There is no 3.5mm port for wired listening, nor can you use the USB-C charging port for audio. The speaker also doesn’t support Bluetooth multipoint.
How is the battery?
JBL claims the GO 3 can last up to 5 hours on a single charge but in our testing, we found it well exceeds that. At a constant output of ~75dB, the JBL GO 3 lasted 10 hours, 14 minutes on a single charge, more than double what was advertised. If you’re out in the yard blasting some tunes, you’re almost certainly going to have the volume higher than that, which will impact battery life.
The speaker takes about two and half hours to charge over USB-C. It doesn’t support fast charging.
How does the JBL GO 3 sound?
The JBL GO 3 isn’t the highest-fidelity speaker, but it doesn’t really need to be. You won’t have trouble hearing most details in music out on the patio, though nothing will sound perfect. If you’re using this in the places it’s designed to go, you’re going to have to get used to sacrificing nuance for convenience. When you’re outside, a lot of the nuances that a very accurate frequency response will bring out are completely lost. Maybe a car drives by, or the wind picks up, or you’re just a little too far away—basically, you’re only going to get the broad strokes, regardless of a portable speaker’s capabilities.
Lows, mids, and highs
In general, the JBL GO 3 does a pretty good job making sure vocals come through clearly. In Superfast Jellyfish by the Gorillaz, the rapping near the beginning of the song is clear and loud, though the bass guitar and kick drum fall a little to the wayside—they’re still both plenty audible, but they lack the typical oomph you’d hear listening over a pair of headphones.
However, the nature of outdoor speakers means that, apart from broadly decent sound (which the GO 3 has), the most important thing is volume. Given the size of the JBL GO 3, its volume output is impressive. This should be able to cover most patios and small backyards on its own without issue.
Should you buy the JBL GO 3?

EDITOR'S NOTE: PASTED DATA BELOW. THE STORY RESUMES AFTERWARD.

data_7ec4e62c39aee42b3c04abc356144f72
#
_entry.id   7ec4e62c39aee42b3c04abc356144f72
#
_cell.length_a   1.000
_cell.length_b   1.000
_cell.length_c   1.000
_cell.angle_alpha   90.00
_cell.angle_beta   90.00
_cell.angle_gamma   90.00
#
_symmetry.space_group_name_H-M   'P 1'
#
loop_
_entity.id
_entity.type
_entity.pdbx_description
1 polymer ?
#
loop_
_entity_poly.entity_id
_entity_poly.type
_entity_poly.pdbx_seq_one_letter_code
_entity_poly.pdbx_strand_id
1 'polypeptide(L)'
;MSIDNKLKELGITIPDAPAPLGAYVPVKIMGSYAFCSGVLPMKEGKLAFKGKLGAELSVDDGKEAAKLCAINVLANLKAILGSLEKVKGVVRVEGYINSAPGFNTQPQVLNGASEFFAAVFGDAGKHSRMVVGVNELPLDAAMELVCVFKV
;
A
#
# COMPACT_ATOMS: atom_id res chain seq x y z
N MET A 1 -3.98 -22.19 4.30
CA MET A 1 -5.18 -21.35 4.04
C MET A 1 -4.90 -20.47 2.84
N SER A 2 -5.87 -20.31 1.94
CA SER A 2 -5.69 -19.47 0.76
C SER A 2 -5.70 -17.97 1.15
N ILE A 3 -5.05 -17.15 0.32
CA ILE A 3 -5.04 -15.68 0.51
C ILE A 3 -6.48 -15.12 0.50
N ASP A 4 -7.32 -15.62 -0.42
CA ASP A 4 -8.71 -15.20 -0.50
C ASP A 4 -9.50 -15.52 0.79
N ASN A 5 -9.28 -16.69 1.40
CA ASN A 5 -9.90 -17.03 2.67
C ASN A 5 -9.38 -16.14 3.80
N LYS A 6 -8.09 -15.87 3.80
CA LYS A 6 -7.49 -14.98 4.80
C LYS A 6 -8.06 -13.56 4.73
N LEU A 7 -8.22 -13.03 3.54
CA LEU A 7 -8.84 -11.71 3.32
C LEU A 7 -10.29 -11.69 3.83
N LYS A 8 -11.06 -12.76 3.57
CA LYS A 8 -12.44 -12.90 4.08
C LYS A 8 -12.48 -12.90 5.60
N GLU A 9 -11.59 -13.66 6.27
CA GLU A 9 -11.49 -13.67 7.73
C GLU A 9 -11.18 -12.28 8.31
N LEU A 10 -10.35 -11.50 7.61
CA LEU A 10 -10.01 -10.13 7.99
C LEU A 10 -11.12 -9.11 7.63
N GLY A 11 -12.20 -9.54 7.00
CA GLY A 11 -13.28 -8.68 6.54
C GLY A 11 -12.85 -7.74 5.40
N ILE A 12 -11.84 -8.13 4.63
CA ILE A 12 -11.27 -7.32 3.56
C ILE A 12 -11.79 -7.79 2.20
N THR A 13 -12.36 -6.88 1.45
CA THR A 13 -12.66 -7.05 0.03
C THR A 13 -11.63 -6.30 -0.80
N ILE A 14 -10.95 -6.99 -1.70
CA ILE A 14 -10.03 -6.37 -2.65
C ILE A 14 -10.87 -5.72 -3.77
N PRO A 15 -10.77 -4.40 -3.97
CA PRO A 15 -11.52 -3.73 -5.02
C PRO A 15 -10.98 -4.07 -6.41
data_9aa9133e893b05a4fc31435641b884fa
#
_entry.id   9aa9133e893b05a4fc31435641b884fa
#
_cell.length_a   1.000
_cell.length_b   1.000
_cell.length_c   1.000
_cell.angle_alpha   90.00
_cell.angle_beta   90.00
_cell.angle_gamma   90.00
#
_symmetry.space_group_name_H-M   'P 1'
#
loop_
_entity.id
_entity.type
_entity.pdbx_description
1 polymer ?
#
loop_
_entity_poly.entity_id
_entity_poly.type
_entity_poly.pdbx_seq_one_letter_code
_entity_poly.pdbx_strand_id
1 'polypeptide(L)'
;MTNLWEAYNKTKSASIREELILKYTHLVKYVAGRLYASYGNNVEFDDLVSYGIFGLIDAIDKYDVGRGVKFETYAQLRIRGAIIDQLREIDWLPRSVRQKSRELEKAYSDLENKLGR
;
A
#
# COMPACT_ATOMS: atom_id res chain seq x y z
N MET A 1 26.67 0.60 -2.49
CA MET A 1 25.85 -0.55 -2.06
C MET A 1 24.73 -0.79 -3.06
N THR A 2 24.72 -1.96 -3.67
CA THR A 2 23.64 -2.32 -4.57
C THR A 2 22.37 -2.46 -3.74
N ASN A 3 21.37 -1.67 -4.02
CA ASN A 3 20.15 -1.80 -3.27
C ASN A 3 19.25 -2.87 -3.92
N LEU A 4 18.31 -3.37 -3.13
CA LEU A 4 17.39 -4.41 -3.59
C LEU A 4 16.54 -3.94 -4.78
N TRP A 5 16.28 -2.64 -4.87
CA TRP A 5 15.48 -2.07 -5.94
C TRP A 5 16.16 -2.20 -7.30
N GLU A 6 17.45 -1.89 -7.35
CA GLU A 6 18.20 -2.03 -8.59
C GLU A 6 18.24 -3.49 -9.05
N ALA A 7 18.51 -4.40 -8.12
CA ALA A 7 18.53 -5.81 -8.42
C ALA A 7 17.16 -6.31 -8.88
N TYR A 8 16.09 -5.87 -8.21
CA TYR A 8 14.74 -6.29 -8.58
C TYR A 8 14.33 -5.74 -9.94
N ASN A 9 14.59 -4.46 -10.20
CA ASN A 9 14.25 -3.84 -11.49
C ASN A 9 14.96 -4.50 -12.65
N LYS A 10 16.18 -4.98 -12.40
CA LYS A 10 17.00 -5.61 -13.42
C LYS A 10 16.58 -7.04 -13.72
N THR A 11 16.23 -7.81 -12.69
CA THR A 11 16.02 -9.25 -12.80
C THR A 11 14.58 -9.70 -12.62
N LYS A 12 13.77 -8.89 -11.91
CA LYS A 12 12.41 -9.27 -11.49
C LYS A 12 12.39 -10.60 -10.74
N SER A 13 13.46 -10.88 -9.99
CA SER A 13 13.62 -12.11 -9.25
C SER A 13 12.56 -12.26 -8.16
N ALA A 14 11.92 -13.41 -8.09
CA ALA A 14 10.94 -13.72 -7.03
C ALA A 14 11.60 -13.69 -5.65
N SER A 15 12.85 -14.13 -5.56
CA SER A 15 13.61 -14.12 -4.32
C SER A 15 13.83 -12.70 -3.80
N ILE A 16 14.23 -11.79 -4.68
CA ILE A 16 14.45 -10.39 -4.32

If you want a cheap speaker that works pretty much everywhere, with pretty much everything, you should consider the JBL GO 3. It’s is a neat little device on premise. For $39.99 USD, you get a loud, compact Bluetooth speaker well-suited to the backyard or the backwoods. This is easy to use, and a big improvement over the JBL GO 2 as an outdoor speaker. However, that doesn’t mean it’s without quibbles.
It’s disappointing that this is a waterproof speaker that doesn’t float, but that’s a pretty minor issue. If it’s something you care about, the UE WONDERBOOM 2 offers pretty much all the same features, and it floats, though it is around $30 USD more expensive. Additionally, the fact that the JBL GO 3’s strap is so small limits where you can hang it, and the lack of any sort of clip makes attaching it to something like a backpack a little less convenient than it could be. (Then again, you can always add your own carabiner to the loop.) However, if you’re just looking for something cheap and easy for a trip to the beach, you could do a whole lot worse than the JBL GO 3.
What about the JBL Clip 4?
The JBL Clip 4 is a great alternative to the GO 3 for listeners who want an even louder output and more robust, versatile carry system. The Clip features an integrated carabiner that’s easy to operate single-handedly when placing it onto a backpack. Sound quality is quite good for a speaker this small, and while the bass response won’t blow you away, it will satisfy you more than what the GO 3 has to offer. Like the GO 3, the Clip 4 has an IP67 rating and USB-C charging port.
Unfortunately, you still don’t get any software features with the JBL Clip 4 and if you want to sync up multiple JBL speakers, you’ll need to upgrade to the larger JBL Charge or Flip series. You could also check out the Tribit Stormbox Micro, which is around the same price as the GO 3, with almost all the same features, but it also a microphone so you can answer phone calls.
Frequently asked questions about the JBL Go 3
Yes, after 10 minutes without any activity or being connected to a device, the JBL Go 3 will automatically power off.
You can use any USB-C charging cable to power up the JBL Go 3.
When you see the LED indicator blinking, that means you have less than 20% battery remaining (~1-2 hours) in the JBL Go 3.